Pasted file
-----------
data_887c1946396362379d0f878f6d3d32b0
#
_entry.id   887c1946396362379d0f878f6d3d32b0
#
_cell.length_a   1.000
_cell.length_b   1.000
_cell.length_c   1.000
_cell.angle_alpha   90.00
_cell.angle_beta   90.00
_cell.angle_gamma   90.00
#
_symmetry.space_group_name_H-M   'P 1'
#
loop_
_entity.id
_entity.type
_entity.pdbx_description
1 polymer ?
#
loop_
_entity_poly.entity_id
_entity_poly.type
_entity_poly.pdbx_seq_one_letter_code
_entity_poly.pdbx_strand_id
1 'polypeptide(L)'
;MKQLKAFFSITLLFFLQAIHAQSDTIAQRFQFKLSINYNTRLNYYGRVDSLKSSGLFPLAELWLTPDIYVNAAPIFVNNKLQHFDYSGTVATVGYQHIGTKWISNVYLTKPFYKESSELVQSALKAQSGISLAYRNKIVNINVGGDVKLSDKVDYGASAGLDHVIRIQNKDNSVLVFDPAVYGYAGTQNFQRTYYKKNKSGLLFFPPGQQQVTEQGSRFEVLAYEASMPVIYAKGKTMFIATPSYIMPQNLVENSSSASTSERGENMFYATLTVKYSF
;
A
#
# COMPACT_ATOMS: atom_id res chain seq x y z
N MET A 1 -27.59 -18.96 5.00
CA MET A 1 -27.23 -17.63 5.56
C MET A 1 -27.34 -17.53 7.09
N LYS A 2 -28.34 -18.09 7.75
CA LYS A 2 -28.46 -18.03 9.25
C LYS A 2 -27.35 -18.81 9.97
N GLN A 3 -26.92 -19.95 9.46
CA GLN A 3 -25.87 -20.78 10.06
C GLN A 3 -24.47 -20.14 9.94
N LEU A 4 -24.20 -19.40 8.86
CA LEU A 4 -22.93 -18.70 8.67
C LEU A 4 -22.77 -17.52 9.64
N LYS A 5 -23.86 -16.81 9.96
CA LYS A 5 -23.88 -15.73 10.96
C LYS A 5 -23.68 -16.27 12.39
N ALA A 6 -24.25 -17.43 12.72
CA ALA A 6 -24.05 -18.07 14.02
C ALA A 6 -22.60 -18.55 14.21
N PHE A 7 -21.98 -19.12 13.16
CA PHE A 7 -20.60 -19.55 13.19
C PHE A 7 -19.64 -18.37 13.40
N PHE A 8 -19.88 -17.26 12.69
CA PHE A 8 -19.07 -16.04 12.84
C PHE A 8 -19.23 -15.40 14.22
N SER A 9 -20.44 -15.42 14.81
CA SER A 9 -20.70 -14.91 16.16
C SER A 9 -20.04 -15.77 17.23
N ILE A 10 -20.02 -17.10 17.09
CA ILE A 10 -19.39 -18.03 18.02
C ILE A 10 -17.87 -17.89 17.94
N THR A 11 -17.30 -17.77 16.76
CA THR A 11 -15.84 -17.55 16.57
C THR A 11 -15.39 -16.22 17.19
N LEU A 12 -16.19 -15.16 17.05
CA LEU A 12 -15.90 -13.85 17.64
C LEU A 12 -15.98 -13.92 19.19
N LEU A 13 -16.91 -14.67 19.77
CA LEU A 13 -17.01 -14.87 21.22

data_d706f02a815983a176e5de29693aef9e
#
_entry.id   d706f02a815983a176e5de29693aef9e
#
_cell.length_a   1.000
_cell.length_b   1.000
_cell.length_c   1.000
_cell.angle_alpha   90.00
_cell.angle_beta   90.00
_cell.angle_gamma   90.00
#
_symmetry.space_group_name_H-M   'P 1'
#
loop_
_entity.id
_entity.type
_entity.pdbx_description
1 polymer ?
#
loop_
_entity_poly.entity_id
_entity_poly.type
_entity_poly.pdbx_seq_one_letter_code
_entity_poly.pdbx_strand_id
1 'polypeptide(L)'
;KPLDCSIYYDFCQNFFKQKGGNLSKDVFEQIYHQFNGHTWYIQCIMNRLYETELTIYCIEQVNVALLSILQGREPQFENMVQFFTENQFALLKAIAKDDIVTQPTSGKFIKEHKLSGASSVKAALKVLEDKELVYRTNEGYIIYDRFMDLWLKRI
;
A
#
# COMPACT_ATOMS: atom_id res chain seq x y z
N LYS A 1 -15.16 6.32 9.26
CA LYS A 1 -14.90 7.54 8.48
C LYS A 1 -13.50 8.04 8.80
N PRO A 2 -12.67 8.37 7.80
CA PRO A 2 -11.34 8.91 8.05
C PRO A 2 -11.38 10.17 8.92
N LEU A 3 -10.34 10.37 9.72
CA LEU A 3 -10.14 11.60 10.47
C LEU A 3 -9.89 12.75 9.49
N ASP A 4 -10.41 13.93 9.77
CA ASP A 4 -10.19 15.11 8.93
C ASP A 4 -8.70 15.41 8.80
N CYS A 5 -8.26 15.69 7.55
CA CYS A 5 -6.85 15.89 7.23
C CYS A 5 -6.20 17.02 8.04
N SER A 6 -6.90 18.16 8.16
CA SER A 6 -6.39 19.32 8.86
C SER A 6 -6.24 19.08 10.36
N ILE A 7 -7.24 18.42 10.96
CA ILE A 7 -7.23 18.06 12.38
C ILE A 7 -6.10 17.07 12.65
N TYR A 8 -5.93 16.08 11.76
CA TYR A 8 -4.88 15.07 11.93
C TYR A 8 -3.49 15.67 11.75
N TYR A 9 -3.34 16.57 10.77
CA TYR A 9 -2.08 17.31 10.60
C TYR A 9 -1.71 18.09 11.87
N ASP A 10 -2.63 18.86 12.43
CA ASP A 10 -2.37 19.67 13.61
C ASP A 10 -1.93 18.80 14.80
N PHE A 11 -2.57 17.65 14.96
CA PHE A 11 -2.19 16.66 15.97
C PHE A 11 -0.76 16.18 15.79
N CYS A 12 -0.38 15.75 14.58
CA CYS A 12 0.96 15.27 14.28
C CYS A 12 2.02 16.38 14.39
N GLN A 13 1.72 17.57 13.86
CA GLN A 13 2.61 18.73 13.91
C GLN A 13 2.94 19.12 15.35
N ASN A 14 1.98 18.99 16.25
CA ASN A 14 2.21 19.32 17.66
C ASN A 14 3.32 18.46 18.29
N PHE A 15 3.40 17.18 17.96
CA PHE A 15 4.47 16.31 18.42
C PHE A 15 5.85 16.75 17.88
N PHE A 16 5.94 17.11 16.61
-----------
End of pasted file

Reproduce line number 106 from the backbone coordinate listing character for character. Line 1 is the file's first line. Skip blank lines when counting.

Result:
CA LEU A 3 -10.14 11.60 10.47